An important addition to the Accessibility and Inclusion Principles for Banking Services is a section on embedding accessibility into digital authentication processes, as the banking industry steps up its fight against scams, fraud and identiy theft. 

Read More ABA Updates and Broadens Accessibility Framework

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“The ACCC will closely assess any proposed response, and in particular the extent to which it secures ongoing access to cash in remote and regional areas where bank branches are limited and members of the public often access cash through non-bank sources including Australia Post and retailers,” ACCC Acting Chair Catriona Lowe said.

“A key condition of this interim authorisation is that the ABA report on their discussions to maintain access to cash in regional and remote areas. This will be an important consideration for any future application for authorisation by the industry.”

Read More ACCC Authorises Industry Collaboration for Sustainable Access to Cash

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Telstra has paid a $3,010,320 penalty and refunded over $17.7 million to thousands of customers after charging them for inactive internet services over an 11-year period. A further $3.4 million is to be refunded by the end of the year.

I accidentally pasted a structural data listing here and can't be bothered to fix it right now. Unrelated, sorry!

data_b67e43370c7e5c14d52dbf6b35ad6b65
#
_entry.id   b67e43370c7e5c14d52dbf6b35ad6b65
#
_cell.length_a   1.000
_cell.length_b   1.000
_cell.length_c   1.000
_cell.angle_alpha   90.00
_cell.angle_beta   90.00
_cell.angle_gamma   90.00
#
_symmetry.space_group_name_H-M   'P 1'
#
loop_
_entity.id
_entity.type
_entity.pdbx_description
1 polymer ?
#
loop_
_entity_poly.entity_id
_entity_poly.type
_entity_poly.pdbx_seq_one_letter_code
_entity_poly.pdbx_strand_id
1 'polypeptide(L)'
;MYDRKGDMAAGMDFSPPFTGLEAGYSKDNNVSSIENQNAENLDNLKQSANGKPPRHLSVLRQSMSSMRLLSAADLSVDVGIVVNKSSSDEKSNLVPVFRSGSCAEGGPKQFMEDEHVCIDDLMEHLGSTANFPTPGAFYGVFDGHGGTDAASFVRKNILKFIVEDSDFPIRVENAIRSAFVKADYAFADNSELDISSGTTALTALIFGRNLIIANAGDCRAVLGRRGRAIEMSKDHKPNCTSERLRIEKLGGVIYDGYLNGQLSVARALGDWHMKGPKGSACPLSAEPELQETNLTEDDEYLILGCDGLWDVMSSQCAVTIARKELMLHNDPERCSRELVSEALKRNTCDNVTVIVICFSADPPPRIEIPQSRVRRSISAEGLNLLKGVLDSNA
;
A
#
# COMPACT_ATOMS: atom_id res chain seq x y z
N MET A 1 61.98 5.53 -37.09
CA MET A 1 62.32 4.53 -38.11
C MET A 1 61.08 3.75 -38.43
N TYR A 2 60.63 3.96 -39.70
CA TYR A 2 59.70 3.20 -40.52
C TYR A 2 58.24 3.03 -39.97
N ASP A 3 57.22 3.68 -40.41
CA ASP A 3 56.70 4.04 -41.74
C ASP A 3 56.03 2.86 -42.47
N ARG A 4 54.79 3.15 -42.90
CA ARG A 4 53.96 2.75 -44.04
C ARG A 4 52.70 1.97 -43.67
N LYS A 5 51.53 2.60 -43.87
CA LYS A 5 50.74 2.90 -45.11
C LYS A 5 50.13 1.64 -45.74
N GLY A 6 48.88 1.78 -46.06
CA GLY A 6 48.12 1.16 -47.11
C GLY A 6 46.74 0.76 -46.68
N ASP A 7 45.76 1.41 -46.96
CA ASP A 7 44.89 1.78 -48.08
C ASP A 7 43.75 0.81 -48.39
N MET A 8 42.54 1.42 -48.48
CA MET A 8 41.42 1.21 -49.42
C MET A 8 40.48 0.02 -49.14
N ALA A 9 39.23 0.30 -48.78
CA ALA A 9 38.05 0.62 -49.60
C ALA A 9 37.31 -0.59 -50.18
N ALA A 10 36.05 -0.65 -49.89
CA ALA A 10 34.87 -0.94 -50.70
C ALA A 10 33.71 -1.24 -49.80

An Australian Communications and Media Authority (ACMA) investigation found that 6,532 customers, the majority of whom were small businesses, were wrongly billed by Telstra an average of around $2,600 between April 2012 and August 2023.

ACMA Chair Nerida O’Loughlin said the ACMA has lost patience with Telstra after this series of significant billing errors.

Read More Telstra to Pay $24 million in Penalties and Refunds for Inaccurate Billing

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New mandatory industry codes are being developed by the Australian Government to outline the responsibilities of the private sector in relation to scam activity, with a focus on banks, digital communications platforms, and telecommunications providers. A short survey is also available for members of the public who wish to participate in the consultation process and provide information about their experience with scams, rather than provide a written submission.

You can read the Consultation Paper and how to make submissions here. Submissions are due by 29 January 2024.

Read More Have Your Say on the Scams Mandatory Industry Code Survey